They encounter, of course, in any country people do not intentionally litter the roadside because they want to. It goes without saying that people everywhere have a moral sense and the good manners to put trash in trash receptacles, something that is common sense all over the world. But, problems arise when individuals try to force more trash into a receptacle that is already overflowing with trash, when they place trash beside full receptacles, and throw trash by the roadside when no receptacle is in sight because it is too much trouble to look for one. They presume someone else will pick up the trash rather than dispose of it properly themselves. The biggest difference between the way Japan and other countries deal with trash is probably due to the collectivist way of thinking of the Japanese. Emphasis is placed on group behavior rather than individual behavior in Japan. One example is when a majority of people take a certain stand on an issue, then that stand is considered to be the correct one. This custom is referred to as migi ni naru (eyes right), an expression used in the military when making troop formations that refers to lining up in a straight line by adjusting your position with the individual on the right. This can be seen in school activities and events when group formations are required. The command “eyes forward” is shouted by everyone so that they all align themselves in rows by looking at the person in front so as to be in beautiful formation for the principal or person standing on the dais before them. However, according to this logic, if public opinion was that “it is ok to litter”, then it would be considered to be correct, but morals inculcated through compulsory education and home environment would not allow it. “Leaving a place more beautiful than when you found it” is a concept ingrained in Japanese through education that conditions them to believe littering is unacceptable. Another reason for keeping streets clean as a result of this collective mentality is the Japanese concern over what other people think and how their own actions are viewed. It is an overpowering national attribute affecting everyone. That is not to say that there are not individuals who do litter, as most certainly there are, but most Japanese are conscious of how their behavior is viewed by others and they are keen not to draw attention or be thought of in a negative way. This way of thinking that “if someone does not like it L the handling of trash” then it is not considered to be good. This is naturally a view shared by everyone in the country that makes individuals always conscious of what others are doing, a very Japanese way of being humble towards others, and further strengthens group consciousness.
3. Japanese Consciously Separate Trash and Follow Rules:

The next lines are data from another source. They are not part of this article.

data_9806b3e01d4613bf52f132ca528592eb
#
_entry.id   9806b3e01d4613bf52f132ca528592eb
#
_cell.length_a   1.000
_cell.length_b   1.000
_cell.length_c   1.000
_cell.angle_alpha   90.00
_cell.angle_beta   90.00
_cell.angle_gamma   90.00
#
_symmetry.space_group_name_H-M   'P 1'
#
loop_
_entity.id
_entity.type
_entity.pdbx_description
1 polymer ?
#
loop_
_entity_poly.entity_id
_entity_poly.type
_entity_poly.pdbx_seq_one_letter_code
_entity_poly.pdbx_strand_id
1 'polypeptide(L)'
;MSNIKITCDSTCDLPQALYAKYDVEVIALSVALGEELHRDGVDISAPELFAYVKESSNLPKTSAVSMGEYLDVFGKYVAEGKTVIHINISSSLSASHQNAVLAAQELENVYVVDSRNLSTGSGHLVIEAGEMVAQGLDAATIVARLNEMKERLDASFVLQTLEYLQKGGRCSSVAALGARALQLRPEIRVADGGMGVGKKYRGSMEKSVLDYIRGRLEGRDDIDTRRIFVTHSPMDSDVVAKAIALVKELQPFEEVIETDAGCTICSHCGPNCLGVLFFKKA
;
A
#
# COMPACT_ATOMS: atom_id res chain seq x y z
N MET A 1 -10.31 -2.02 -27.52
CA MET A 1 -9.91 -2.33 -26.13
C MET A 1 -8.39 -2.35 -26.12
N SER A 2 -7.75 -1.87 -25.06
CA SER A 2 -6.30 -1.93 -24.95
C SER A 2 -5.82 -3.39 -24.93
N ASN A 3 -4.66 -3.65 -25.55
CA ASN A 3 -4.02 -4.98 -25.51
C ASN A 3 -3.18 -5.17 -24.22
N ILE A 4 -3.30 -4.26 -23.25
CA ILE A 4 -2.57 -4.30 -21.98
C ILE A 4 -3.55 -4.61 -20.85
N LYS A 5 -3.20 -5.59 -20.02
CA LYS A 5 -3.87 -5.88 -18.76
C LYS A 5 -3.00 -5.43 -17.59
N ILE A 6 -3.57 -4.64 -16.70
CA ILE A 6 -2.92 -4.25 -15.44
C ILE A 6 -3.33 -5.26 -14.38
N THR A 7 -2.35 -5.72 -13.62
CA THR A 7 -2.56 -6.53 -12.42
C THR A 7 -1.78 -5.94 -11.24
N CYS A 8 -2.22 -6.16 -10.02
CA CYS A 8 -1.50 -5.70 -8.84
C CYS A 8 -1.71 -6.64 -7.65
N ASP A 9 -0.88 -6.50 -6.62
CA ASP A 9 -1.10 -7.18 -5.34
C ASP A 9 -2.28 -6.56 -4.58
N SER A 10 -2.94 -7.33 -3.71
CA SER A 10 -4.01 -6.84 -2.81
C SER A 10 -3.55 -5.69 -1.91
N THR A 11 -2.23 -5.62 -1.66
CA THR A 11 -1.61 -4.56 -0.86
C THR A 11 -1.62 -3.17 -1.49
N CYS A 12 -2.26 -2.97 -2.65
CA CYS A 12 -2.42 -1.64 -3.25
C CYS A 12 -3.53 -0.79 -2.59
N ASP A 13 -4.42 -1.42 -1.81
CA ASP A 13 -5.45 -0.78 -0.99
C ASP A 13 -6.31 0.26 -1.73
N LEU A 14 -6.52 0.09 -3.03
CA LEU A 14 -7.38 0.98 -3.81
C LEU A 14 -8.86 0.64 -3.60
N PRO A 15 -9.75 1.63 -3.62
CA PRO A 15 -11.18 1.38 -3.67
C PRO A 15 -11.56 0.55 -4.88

The sense of beautification in Japan is strong and as a result local communities have strict rules for the separation of trash. There are separate days for the collection of burnable garbage, non-burnable garbage, pet bottles, cans, glass bottles, cardboard, newspapers, and old paper, and this makes it necessary to separate these types of garbage in the home for later collection. This is true not only for garbage in the home, but also in parks, convenience stores, on train platforms, and trash receptacles near ticket gates. Usually, there are more than four types of containers: those for burnable, plastic, cans, and pet bottles. The same is true for schools where the rules for separating garbage are strictly observed, so from an early age Japanese are unconsciously conditioned to separate trash and not litter. In recent years, local communities have taken to selling trash bags which must be used for the collection of trash with strict rules requiring that only these can be used for collection purposes. This further makes individuals more conscious of separating trash. Here are some remarkable examples that clearly show how Japanese separate and dispose of trash. It exemplifies the Japanese proclivity for properly following rules. Take for example the way Japanese board trains. They first allow passengers to get off the train and do not board the train until the last passenger to get off does so. It is then that they orderly board the train in the order in which they had lined up when waiting for the train. Another example is the lines formed on escalators. Some stand to the side in order to make room for others who are in a hurry to walk up or down the moving escalator. A final example is the orderly lines formed outside popular restaurants or at attractions at theme parks like Disneyland. Japanese are careful to follow the rules and stand in line to await their turn, being conscious of other people’s feelings.